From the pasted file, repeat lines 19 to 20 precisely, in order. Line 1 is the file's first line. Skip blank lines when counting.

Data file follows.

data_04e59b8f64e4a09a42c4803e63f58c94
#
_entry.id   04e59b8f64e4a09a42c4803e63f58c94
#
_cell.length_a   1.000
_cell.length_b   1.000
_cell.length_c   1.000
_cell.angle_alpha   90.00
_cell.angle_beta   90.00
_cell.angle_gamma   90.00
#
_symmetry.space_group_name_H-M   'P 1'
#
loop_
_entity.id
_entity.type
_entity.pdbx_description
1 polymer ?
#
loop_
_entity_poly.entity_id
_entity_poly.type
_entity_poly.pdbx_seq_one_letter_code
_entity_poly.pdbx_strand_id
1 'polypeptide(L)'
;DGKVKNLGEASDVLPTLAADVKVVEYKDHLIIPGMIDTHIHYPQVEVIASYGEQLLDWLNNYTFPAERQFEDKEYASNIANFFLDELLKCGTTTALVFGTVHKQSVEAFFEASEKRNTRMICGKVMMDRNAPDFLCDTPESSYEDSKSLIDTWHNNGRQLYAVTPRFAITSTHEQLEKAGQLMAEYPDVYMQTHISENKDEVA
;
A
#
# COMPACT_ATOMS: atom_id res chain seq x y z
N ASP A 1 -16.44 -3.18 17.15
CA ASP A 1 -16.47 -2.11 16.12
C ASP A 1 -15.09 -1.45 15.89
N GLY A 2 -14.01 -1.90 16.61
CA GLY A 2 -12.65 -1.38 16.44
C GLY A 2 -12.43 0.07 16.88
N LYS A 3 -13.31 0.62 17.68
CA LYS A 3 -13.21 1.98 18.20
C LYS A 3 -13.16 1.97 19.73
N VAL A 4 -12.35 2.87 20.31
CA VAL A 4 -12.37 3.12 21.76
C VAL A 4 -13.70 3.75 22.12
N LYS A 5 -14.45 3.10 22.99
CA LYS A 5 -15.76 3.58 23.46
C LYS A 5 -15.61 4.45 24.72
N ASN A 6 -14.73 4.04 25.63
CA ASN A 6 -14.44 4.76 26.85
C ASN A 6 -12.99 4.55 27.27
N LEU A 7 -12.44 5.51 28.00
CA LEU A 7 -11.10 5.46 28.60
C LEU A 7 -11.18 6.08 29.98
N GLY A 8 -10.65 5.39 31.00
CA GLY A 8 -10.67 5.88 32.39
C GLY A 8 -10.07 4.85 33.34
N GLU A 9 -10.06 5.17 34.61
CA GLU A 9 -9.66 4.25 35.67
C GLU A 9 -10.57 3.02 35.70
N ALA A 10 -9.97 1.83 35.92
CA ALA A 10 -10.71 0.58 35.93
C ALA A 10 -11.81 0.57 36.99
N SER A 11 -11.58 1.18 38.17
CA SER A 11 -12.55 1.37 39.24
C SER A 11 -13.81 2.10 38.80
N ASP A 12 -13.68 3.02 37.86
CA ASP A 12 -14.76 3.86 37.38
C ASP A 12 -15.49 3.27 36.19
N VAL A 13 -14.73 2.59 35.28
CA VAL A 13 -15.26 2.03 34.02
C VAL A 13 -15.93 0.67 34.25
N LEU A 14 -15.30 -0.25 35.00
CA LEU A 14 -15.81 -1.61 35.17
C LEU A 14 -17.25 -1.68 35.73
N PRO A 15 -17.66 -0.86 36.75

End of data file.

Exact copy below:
#
loop_